Something Fishy in Paradise? Rescue Is Near

photo: National Parks Conservation Association

photo: National Parks Conservation Association

Pollution, overfishing, carelessness, and ineptitude have almost led to the complete decline of coral reefs and fishes around the Florida coasts. Before the complete wipe-out there is a sliver of hope: a marine park. With protection in sight, there might be a way to save some of Florida´s unique water wildlife. Even though there still will be fishing allowed in some areas, this is a step in the right direction.

“The National Park Service has finally announced plans to create a “no-fishing” marine reserve zone in Biscayne National Park to protect the park’s ailing reefs and to help restore fish to Florida.”

You can read more here:

http://parkadvocate.org/victory-what-you-helped-protect-at-biscayne-national-park/

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animal abuse, animal welfare, People for the Ethical Treatment of Animals, PeTA, Tierschutz, Wildtierschutz

No More Primates on Japan Airlines

photo: Cruelty Free International

photo: Cruelty Free International

photo: Stop Vivisection

photo: Stop Vivisection

With pressure mounting on those airlines that still have continued flying animals to a life of torture and death, Japan Airlines has committed to stop taking in this kind of cargo.

“Following repeated requests from PETA and PETA Asia, Japan Airlines wrote to PETA earlier this month: “We don’t ship primates to laboratories and laboratory suppliers at the moment and will not ship them in the future.”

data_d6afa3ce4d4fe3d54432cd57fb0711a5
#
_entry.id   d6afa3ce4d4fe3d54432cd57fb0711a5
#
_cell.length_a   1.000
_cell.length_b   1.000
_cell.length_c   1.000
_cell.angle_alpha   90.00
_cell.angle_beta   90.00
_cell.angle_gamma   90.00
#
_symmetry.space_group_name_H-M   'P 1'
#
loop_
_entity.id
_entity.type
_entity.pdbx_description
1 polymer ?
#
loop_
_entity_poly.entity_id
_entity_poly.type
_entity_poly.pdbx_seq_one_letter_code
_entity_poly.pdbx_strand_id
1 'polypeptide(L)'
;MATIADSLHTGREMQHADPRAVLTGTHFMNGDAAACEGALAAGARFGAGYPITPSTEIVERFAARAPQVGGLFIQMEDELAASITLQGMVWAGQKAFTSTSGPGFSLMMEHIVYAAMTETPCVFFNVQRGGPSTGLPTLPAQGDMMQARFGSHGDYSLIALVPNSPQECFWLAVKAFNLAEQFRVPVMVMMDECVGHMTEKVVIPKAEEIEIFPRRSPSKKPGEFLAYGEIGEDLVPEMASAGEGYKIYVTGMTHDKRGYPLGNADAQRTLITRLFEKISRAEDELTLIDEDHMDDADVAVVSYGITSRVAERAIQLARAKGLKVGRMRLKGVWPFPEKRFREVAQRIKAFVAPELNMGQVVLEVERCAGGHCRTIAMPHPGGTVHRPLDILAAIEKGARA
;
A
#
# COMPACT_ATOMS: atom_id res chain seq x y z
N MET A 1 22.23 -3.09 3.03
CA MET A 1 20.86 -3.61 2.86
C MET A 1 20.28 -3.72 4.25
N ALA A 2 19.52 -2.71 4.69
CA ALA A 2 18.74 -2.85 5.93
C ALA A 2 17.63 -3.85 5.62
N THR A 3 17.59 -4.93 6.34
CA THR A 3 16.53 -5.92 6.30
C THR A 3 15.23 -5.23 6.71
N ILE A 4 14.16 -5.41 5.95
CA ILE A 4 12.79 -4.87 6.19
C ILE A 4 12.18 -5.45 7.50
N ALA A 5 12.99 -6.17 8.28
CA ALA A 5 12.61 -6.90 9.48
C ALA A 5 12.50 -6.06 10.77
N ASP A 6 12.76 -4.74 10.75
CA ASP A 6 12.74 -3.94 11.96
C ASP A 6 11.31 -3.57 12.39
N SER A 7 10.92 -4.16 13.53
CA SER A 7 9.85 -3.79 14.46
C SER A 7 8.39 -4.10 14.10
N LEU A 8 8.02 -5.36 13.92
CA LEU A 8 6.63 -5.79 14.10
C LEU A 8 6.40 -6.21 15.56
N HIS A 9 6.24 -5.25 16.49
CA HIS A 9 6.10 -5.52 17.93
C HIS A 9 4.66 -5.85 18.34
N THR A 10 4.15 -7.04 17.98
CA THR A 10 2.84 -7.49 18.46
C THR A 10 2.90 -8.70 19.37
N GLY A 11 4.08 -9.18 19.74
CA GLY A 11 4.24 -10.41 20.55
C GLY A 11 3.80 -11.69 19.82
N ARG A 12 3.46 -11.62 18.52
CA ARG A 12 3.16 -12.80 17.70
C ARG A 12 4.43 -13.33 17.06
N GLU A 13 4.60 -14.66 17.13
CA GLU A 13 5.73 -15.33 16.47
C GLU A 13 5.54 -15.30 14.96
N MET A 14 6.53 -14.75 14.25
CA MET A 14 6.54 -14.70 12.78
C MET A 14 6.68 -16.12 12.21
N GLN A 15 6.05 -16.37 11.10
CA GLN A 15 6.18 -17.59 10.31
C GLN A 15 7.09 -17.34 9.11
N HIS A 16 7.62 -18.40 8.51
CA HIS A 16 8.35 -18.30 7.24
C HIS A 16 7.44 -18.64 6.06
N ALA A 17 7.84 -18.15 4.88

The announcement comes after PETA notified the company in April that an animal experimentation journal reported that Japan Airlines was actively involved in the transport of monkeys from the Philippines, and possibly other locations, to laboratories where they are likely imprisoned, cut into, infected, and killed.

Japan Airlines joins virtually every major airline in the world in banning these cruel shipments.”

You can thank Japan Airlines here:

Mr Inamori
President, Japan Airlines
JAL Building
4-11, Higashi-Shinagawa 2 Chome
Shinagawa-Ku
Tokyo 140-8637
JAPAN

Email: masaru.onishi@jal.com
Press Office: sze_hunn.yap@jal.com
Worldwide Press Office: http://www.jalpress.com/contact/
Europe: yoshiko.baba@jal.com

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animal abuse, animal welfare, chimpanzee, HSI, Petition, Tierrettung, Tierschutz

Chimpanzees Who Are Not (Yet) Safe Through Laws Need Help

photo:International New York Times

photo:International New York Times

The news about the day in court for two chimpanzees (see Animals in Court) coincides with the story of 66 chimpanzees being abandoned in Liberia. These chimpanzees had been used by an American company but have been left behind to fend for themselves.

“This year, the New York Blood Center (NYBC) abandoned more than sixty chimpanzees that it had used in research and testing for decades. These animals, located in Liberia — a country on the west coast of Africa — are now in danger of dehydration or starvation and need our help.

In the 1970’s, NYBC worked with the Liberian Institute for Biomedical Research to create Vilab II — a laboratory that obtained and bred chimpanzees for use in research and testing. Once NYBC decided that the chimpanzees were no longer needed for research, it was determined that they would be permanently retired on islands near the lab in Monrovia, Liberia. The chimps still live there today and are completely reliant on humans for their survival, as there is no natural fresh water supply throughout the year, nor enough food.

As The New York Times recently reported, NYBC withdrew all funding and oversight for these chimpanzees in early March, despite previously committing to a lifetime of care.Since then, the situation has quickly deteriorated. The Humane Society of the United States and Humane Society International have given emergency funding to help provide food and water for the chimpanzees and several dedicated individuals on the ground are doing what they can to help these chimpanzees survive.”